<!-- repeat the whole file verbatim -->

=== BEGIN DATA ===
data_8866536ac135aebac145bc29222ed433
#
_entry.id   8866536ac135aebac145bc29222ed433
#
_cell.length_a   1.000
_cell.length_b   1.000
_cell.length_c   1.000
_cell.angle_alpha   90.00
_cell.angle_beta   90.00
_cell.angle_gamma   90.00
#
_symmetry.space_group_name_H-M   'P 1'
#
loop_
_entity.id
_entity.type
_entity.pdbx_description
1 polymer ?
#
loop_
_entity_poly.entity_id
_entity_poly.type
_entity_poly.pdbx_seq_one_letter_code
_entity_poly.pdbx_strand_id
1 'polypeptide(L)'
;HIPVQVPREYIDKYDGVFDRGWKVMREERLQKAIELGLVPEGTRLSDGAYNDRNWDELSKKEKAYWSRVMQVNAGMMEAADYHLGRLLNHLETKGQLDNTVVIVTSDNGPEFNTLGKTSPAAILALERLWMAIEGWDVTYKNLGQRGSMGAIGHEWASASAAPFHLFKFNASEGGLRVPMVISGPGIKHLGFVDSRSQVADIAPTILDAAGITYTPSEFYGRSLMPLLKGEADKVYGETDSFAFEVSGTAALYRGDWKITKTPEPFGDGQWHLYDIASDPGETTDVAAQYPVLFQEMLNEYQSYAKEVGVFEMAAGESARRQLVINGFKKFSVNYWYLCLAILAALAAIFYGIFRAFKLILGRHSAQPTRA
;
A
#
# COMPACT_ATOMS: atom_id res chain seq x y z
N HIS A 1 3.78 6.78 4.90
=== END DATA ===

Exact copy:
data_8866536ac135aebac145bc29222ed433
#
_entry.id   8866536ac135aebac145bc29222ed433
#
_cell.length_a   1.000
_cell.length_b   1.000
_cell.length_c   1.000
_cell.angle_alpha   90.00
_cell.angle_beta   90.00
_cell.angle_gamma   90.00
#
_symmetry.space_group_name_H-M   'P 1'
#
loop_
_entity.id
_entity.type
_entity.pdbx_description
1 polymer ?
#
loop_
_entity_poly.entity_id
_entity_poly.type
_entity_poly.pdbx_seq_one_letter_code
_entity_poly.pdbx_strand_id
1 'polypeptide(L)'
;HIPVQVPREYIDKYDGVFDRGWKVMREERLQKAIELGLVPEGTRLSDGAYNDRNWDELSKKEKAYWSRVMQVNAGMMEAADYHLGRLLNHLETKGQLDNTVVIVTSDNGPEFNTLGKTSPAAILALERLWMAIEGWDVTYKNLGQRGSMGAIGHEWASASAAPFHLFKFNASEGGLRVPMVISGPGIKHLGFVDSRSQVADIAPTILDAAGITYTPSEFYGRSLMPLLKGEADKVYGETDSFAFEVSGTAALYRGDWKITKTPEPFGDGQWHLYDIASDPGETTDVAAQYPVLFQEMLNEYQSYAKEVGVFEMAAGESARRQLVINGFKKFSVNYWYLCLAILAALAAIFYGIFRAFKLILGRHSAQPTRA
;
A
#
# COMPACT_ATOMS: atom_id res chain seq x y z
N HIS A 1 3.78 6.78 4.90